By Ramin Jahanbegloo
June 13, 2017
The terror attacks in Tehran on June 7, at Iran’s parliament and Ayatollah Khomeini’s shrine, which claimed 17 lives and left 42 people injured, happened just as President Rouhani settles into his second term. This is a difficult situation as he prepares to redefine his Middle Eastern policy, including Iran’s engagement against the IS. The attacks raise the question of how the Rouhani government’s perception of threats and anti-terror calculations may evolve.
The White House issued a statement that seemingly condoned the incident by holding Iran responsible for the terrorism it had faced: This was a slap in the face of moderates in the Iranian leadership who, after 9/11, expressed sympathy with the United States and offered to assist in the fight against al-Qaeda. It was also a show of disrespect to Iranians as a whole, many of whom lit candles at 9/11 vigils to express their empathy with the Americans. Surprisingly, in the same period as the IS attack against Iran, the US Senate advanced a new sanctions bill against the Islamic Republic, primarily targeting its ballistic missiles programme. This could further complicate the implementation of the Iran nuclear deal.
The messaging from the US to Iran, on the day of the attacks, could have focused on the mutual threat of the IS. This could have been an opportunity to explore cooperation in countering IS-radicalised militants opposed to both US and Iranian interests. Of course, it is no secret that President Donald Trump’s hostile messaging to Iran follows his recent visit to Saudi Arabia and Israel. Rather than encouraging regional stability and dialogue, Trump allowed the visit to be turned into a Tehran-bashing contest. As a response to the Saudi enmity against Iran, Iran’s Foreign Minister Mohammad Javad
Zarif accused Saudi Arabia of being linked to attacks in Tehran. Immediately after suggestions that the Saudis could have been behind the attack, Saudi Foreign Minister Adel Al-Jubeir denied the accusation. Questions remain about the number and nationality of the terrorists involved. Iran’s Interior Ministry has put the number at six; the Revolutionary Guards announced that five attackers were involved, a number confirmed by the IS itself. Reza Seifollahi, deputy to the secretary of Iran’s High National Security Council, said on TV that the assailants were Iranians who’d joined the IS and “worked with ISIS in the areas under its control in the region.” It is hard to know how this IS attack against Iran will change Iranian foreign policy regionally, and to what level diplomatic tensions will escalate.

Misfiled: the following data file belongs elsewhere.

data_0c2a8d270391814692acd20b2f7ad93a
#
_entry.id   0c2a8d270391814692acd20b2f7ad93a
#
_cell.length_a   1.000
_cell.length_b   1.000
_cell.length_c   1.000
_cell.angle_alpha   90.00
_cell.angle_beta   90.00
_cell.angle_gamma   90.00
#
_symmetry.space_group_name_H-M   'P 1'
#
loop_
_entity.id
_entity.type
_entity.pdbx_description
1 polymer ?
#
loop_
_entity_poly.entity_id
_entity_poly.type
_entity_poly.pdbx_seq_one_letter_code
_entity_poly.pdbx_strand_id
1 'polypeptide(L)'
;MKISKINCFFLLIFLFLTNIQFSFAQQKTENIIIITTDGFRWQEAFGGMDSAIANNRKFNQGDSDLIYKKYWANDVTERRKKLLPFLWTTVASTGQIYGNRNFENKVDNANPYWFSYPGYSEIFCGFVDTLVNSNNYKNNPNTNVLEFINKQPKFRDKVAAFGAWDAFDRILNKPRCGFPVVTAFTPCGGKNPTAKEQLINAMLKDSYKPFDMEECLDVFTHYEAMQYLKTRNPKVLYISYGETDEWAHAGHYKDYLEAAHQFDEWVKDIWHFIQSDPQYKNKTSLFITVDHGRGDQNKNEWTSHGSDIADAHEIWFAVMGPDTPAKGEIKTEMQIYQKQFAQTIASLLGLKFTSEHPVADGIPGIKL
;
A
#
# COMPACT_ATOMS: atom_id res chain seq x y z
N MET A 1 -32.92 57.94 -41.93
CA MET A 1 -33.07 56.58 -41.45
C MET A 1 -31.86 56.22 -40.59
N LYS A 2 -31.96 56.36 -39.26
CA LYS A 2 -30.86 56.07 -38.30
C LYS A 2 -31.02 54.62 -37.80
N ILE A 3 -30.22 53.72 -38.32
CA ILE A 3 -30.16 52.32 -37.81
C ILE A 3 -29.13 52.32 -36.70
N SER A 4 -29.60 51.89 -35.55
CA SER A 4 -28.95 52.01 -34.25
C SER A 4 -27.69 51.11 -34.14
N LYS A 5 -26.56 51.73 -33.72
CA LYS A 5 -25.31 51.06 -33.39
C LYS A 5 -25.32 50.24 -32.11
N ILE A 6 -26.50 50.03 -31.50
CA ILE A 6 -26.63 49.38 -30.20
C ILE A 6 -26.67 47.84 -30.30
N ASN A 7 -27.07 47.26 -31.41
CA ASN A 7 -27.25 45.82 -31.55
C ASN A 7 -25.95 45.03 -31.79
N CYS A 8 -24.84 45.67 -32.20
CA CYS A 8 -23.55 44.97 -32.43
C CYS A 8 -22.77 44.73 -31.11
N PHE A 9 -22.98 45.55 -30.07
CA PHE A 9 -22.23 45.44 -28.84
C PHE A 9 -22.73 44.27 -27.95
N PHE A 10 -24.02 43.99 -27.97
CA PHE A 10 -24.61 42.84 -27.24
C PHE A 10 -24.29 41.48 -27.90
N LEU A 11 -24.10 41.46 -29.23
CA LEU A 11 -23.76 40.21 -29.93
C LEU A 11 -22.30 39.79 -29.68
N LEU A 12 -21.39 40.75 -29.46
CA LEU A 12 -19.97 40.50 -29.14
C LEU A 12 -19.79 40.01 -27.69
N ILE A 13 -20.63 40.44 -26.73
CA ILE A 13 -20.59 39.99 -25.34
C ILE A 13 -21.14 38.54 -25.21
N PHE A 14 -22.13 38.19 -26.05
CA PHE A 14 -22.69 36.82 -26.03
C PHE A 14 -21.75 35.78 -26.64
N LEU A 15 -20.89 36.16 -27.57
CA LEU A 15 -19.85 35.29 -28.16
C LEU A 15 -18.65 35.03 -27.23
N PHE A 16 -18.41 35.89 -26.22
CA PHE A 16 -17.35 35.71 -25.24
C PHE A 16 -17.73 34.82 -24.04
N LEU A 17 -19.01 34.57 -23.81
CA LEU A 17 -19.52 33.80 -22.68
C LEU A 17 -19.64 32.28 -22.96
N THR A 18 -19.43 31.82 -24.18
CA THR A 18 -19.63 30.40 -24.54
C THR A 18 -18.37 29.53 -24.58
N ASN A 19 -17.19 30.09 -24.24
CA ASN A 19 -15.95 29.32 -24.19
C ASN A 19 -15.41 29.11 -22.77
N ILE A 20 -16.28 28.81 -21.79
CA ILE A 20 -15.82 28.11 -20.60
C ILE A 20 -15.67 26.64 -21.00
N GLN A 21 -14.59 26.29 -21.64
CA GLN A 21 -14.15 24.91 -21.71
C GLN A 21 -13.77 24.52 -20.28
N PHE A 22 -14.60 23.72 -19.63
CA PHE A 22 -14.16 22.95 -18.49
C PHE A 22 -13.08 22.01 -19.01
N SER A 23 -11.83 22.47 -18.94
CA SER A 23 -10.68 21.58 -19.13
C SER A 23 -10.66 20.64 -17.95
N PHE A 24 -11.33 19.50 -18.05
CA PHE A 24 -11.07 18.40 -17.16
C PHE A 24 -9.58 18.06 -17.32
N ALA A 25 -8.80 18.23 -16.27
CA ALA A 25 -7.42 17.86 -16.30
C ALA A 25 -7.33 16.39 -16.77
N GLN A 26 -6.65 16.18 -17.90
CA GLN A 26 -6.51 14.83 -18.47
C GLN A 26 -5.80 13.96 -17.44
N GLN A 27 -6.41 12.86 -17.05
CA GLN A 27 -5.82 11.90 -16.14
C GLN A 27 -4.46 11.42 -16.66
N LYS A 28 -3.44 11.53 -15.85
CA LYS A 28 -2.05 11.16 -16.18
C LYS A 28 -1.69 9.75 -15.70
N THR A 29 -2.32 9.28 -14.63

Let us not forget Iran’s significant role in shaping the international politics of the Middle East: Acting as a balancing force in regional crises such as Afghanistan, Iraq and Lebanon; being situated between the two major bases of global terrorism, that is, Afghanistan and Iraq; having important influence among Shiite factions in the Middle East’s politics. All these put Iran among the first countries to be under terrorist threat.
In the past four years, Rouhani and his government made outreaches to the Gulf states a priority, but amid regional turmoil, their initiatives have landed off the mark. The powerful Iranian Revolutionary Guards is less interested in rapprochements: This view is seemingly shared by Iran’s most powerful figure, Supreme Leader Ayatollah Ali Khamenei. The reality is that, even before the Islamic revolution, relations with the Arab world had been a significant focus of Iranian foreign policy. Secondly, by its presence in Arab politics, Iran had balanced its relations with the great powers.
But now, rising anti-Shiite sentiment prevalent across social media in the Gulf states and anti-Iran media messaging will erode what little is left of Iranian soft power. Salafist Jihadism will fuel new recruits — not only satisfied with targeting Shiites, but also Iranian interests. The recent Tehran attacks indicate that the sectarian rivalry between Saudi Arabia and Iran is far from over.